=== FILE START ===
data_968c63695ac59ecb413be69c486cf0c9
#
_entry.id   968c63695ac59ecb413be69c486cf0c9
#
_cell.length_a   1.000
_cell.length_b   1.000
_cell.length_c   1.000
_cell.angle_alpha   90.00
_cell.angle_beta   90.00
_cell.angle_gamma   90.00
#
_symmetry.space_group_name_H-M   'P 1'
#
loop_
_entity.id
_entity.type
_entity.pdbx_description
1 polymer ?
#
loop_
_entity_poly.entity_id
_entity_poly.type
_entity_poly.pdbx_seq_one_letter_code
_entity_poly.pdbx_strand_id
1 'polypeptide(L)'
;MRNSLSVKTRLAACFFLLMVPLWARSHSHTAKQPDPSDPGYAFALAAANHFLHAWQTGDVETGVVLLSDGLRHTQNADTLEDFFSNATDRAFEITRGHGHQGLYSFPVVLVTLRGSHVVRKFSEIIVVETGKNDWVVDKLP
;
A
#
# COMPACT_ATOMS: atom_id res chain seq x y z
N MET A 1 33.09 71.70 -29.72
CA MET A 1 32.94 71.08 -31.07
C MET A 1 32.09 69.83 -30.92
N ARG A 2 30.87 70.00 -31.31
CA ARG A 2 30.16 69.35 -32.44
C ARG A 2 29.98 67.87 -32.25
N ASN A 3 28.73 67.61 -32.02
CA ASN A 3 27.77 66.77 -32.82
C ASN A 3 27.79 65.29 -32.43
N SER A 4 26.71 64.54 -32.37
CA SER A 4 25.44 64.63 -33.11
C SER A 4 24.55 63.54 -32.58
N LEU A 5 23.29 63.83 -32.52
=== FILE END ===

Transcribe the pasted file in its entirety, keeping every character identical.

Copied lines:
data_968c63695ac59ecb413be69c486cf0c9
#
_entry.id   968c63695ac59ecb413be69c486cf0c9
#
_cell.length_a   1.000
_cell.length_b   1.000
_cell.length_c   1.000
_cell.angle_alpha   90.00
_cell.angle_beta   90.00
_cell.angle_gamma   90.00
#
_symmetry.space_group_name_H-M   'P 1'
#
loop_
_entity.id
_entity.type
_entity.pdbx_description
1 polymer ?
#
loop_
_entity_poly.entity_id
_entity_poly.type
_entity_poly.pdbx_seq_one_letter_code
_entity_poly.pdbx_strand_id
1 'polypeptide(L)'
;MRNSLSVKTRLAACFFLLMVPLWARSHSHTAKQPDPSDPGYAFALAAANHFLHAWQTGDVETGVVLLSDGLRHTQNADTLEDFFSNATDRAFEITRGHGHQGLYSFPVVLVTLRGSHVVRKFSEIIVVETGKNDWVVDKLP
;
A
#
# COMPACT_ATOMS: atom_id res chain seq x y z
N MET A 1 33.09 71.70 -29.72
CA MET A 1 32.94 71.08 -31.07
C MET A 1 32.09 69.83 -30.92
N ARG A 2 30.87 70.00 -31.31
CA ARG A 2 30.16 69.35 -32.44
C ARG A 2 29.98 67.87 -32.25
N ASN A 3 28.73 67.61 -32.02
CA ASN A 3 27.77 66.77 -32.82
C ASN A 3 27.79 65.29 -32.43
N SER A 4 26.71 64.54 -32.37
CA SER A 4 25.44 64.63 -33.11
C SER A 4 24.55 63.54 -32.58
N LEU A 5 23.29 63.83 -32.52